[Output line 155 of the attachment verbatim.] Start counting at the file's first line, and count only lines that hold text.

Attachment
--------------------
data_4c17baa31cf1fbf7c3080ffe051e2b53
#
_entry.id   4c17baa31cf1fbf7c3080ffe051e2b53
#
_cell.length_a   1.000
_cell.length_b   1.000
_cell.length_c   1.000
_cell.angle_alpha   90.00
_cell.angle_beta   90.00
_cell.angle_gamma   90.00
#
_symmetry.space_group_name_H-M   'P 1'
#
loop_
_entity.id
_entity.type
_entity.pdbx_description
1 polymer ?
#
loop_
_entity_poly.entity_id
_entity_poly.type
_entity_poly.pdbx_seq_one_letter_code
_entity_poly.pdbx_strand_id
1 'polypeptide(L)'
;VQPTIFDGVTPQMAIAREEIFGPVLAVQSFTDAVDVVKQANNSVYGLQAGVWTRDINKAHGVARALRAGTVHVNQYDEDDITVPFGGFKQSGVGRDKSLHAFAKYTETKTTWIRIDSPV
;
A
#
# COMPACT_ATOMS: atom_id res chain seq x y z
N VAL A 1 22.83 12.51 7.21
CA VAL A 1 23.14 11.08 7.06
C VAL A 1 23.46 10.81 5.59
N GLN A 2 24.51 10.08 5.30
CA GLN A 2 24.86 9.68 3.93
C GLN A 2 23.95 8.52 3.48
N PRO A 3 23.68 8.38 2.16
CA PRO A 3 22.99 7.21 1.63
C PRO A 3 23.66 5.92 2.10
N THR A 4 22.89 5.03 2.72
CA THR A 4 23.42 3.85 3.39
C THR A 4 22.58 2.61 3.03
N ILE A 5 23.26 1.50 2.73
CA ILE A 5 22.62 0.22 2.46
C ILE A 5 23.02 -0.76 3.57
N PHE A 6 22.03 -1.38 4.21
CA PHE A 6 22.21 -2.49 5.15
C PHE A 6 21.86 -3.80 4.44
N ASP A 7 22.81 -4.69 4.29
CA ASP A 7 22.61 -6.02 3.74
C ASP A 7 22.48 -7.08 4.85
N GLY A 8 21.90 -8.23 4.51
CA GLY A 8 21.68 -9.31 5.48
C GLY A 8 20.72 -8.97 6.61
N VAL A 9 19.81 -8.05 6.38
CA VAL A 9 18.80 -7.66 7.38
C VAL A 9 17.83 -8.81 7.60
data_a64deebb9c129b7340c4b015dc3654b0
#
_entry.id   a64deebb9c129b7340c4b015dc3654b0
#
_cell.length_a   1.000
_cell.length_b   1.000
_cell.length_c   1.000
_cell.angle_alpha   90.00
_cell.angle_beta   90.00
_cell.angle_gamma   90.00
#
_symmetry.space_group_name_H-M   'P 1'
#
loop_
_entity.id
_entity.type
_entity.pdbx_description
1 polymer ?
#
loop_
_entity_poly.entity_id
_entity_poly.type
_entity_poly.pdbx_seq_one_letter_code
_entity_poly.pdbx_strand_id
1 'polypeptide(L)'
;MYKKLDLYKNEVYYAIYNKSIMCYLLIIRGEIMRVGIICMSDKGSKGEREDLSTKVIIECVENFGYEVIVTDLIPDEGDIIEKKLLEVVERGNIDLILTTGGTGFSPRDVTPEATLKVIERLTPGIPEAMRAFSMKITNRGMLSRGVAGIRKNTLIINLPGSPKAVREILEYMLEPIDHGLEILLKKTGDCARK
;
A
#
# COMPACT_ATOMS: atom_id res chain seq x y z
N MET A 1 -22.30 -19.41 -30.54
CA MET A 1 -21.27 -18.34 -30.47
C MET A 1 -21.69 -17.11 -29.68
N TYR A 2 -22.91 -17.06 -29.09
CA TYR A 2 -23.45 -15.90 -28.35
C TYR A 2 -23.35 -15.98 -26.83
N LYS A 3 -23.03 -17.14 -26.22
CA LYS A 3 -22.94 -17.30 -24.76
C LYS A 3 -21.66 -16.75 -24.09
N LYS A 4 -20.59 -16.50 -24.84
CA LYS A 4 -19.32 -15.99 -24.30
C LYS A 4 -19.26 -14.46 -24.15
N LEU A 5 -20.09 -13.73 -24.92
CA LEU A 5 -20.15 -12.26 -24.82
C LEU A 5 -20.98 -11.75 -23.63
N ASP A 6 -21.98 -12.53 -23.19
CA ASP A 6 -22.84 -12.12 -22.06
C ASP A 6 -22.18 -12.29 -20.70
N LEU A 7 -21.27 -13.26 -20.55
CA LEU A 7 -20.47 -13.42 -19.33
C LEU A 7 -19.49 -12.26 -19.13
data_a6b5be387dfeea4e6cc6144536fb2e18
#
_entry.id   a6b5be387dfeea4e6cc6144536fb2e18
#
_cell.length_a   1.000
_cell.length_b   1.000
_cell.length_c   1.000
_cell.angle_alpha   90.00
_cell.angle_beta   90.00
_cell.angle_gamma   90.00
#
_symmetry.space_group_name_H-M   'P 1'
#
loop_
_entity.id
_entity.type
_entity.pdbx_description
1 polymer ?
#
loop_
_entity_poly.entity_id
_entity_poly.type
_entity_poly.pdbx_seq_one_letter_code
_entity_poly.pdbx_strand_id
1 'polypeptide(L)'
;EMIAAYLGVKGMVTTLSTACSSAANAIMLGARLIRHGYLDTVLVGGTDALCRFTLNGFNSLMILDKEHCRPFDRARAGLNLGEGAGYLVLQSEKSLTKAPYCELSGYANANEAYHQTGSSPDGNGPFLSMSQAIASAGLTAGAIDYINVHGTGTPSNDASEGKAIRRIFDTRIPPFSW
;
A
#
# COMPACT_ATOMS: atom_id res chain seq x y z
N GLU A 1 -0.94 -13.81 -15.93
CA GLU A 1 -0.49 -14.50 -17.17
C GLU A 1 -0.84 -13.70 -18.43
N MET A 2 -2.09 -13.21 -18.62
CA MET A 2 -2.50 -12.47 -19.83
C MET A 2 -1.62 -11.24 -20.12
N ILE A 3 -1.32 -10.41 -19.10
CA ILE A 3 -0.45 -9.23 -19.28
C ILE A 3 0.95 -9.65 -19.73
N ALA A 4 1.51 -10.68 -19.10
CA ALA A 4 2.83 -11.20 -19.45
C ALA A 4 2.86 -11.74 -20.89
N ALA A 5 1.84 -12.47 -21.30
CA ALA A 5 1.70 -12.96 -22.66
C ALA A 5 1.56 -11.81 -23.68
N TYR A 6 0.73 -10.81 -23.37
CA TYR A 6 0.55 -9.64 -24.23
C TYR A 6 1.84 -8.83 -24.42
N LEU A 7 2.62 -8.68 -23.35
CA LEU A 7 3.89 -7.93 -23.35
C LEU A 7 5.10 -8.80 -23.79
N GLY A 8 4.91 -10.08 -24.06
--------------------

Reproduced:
CA TYR A 6 0.55 -9.64 -24.23